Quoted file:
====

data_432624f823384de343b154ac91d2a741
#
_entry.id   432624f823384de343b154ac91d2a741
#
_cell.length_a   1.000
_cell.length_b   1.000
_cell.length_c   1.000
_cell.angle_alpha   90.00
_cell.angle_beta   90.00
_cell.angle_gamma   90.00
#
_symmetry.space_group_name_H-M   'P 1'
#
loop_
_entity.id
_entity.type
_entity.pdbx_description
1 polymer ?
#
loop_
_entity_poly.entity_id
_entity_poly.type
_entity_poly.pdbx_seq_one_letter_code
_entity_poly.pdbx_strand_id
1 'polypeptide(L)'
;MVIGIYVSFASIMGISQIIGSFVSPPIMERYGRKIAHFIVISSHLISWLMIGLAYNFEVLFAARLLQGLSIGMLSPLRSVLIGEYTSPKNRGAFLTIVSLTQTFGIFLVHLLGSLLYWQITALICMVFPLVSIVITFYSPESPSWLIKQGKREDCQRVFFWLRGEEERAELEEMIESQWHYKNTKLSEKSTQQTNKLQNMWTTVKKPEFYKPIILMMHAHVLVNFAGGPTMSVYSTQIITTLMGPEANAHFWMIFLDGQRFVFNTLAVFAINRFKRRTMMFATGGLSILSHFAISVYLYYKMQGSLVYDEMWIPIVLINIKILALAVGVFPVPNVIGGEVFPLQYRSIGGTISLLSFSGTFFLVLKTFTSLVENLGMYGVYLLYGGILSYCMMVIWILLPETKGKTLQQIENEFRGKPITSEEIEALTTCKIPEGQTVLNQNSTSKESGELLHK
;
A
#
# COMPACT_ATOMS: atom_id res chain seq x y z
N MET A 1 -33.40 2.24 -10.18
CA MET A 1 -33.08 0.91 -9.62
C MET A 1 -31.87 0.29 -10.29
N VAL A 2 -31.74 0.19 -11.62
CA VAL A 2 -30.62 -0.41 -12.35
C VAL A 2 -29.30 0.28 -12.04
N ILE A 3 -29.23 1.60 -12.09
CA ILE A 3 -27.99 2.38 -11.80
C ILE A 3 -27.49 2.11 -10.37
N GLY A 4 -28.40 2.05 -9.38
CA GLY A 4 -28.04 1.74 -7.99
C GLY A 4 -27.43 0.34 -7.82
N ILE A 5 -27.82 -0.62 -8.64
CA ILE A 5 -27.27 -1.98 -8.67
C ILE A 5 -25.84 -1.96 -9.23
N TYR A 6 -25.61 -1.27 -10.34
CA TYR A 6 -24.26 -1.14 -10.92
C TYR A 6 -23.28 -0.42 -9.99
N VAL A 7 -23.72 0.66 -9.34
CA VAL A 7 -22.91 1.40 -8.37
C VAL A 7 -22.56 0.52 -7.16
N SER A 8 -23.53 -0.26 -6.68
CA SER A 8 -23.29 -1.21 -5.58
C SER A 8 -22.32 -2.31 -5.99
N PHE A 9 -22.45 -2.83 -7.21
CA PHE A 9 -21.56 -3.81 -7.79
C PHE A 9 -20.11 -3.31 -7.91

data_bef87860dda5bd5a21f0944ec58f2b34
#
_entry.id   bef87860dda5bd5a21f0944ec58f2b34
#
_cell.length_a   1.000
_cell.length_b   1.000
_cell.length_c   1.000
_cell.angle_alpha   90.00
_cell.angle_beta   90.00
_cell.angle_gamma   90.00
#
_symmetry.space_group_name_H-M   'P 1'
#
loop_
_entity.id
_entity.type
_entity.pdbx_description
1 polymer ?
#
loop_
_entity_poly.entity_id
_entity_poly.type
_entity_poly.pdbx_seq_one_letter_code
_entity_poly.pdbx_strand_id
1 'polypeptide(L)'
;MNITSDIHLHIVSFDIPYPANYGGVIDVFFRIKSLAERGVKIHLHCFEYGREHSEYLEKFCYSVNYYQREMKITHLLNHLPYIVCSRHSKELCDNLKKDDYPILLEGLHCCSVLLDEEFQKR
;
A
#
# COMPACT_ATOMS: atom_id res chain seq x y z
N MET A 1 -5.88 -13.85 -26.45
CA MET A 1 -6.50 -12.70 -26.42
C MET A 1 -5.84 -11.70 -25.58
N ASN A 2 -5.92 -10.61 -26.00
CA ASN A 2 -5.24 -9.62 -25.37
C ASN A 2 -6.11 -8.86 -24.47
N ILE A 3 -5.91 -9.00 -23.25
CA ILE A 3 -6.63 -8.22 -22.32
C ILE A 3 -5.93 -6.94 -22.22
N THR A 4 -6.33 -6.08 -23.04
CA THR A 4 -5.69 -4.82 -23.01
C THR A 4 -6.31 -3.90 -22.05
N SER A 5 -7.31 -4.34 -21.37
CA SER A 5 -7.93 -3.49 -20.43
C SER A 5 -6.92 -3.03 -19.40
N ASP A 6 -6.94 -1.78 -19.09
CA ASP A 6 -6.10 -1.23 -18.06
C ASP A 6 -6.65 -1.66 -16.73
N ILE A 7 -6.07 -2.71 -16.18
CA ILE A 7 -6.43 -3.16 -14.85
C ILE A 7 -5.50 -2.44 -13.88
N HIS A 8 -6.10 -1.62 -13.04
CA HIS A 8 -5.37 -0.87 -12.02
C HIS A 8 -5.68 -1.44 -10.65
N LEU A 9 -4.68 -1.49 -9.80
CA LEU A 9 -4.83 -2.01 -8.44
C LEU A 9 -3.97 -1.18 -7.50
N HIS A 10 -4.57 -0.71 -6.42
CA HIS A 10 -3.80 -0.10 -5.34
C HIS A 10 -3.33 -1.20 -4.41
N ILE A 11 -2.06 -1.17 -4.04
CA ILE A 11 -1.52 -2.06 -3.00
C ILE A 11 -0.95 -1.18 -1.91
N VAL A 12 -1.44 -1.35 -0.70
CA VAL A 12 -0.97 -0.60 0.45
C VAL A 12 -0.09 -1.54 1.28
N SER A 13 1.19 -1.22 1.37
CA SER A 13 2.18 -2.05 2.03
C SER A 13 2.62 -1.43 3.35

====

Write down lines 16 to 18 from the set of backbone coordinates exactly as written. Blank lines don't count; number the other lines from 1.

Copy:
_entity.type
_entity.pdbx_description
1 polymer ?